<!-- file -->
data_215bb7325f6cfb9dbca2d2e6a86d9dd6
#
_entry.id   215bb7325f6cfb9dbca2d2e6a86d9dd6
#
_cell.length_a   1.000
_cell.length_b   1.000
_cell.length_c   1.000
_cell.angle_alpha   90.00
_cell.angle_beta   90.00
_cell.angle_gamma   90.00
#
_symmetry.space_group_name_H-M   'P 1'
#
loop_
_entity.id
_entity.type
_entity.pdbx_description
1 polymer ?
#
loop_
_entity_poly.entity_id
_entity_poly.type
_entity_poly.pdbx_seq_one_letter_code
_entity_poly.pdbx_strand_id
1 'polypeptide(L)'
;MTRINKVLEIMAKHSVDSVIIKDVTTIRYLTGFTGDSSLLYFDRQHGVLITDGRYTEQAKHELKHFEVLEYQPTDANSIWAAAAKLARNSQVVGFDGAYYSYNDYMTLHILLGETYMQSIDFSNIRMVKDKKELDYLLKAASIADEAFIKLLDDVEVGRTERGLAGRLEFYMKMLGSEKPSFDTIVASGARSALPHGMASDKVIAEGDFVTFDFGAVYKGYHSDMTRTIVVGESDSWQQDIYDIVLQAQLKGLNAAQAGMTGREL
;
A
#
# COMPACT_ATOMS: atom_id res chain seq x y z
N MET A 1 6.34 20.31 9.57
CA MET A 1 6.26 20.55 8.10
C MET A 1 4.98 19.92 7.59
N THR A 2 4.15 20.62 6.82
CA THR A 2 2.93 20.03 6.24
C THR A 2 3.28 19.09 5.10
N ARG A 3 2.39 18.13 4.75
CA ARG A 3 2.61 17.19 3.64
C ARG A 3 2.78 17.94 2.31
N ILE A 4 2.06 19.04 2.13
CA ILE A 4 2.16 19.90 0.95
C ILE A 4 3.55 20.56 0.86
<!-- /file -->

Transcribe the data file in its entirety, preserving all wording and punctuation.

data_215bb7325f6cfb9dbca2d2e6a86d9dd6
#
_entry.id   215bb7325f6cfb9dbca2d2e6a86d9dd6
#
_cell.length_a   1.000
_cell.length_b   1.000
_cell.length_c   1.000
_cell.angle_alpha   90.00
_cell.angle_beta   90.00
_cell.angle_gamma   90.00
#
_symmetry.space_group_name_H-M   'P 1'
#
loop_
_entity.id
_entity.type
_entity.pdbx_description
1 polymer ?
#
loop_
_entity_poly.entity_id
_entity_poly.type
_entity_poly.pdbx_seq_one_letter_code
_entity_poly.pdbx_strand_id
1 'polypeptide(L)'
;MTRINKVLEIMAKHSVDSVIIKDVTTIRYLTGFTGDSSLLYFDRQHGVLITDGRYTEQAKHELKHFEVLEYQPTDANSIWAAAAKLARNSQVVGFDGAYYSYNDYMTLHILLGETYMQSIDFSNIRMVKDKKELDYLLKAASIADEAFIKLLDDVEVGRTERGLAGRLEFYMKMLGSEKPSFDTIVASGARSALPHGMASDKVIAEGDFVTFDFGAVYKGYHSDMTRTIVVGESDSWQQDIYDIVLQAQLKGLNAAQAGMTGREL
;
A
#
# COMPACT_ATOMS: atom_id res chain seq x y z
N MET A 1 6.34 20.31 9.57
CA MET A 1 6.26 20.55 8.10
C MET A 1 4.98 19.92 7.59
N THR A 2 4.15 20.62 6.82
CA THR A 2 2.93 20.03 6.24
C THR A 2 3.28 19.09 5.10
N ARG A 3 2.39 18.13 4.75
CA ARG A 3 2.61 17.19 3.64
C ARG A 3 2.78 17.94 2.31
N ILE A 4 2.06 19.04 2.13
CA ILE A 4 2.16 19.90 0.95
C ILE A 4 3.55 20.56 0.86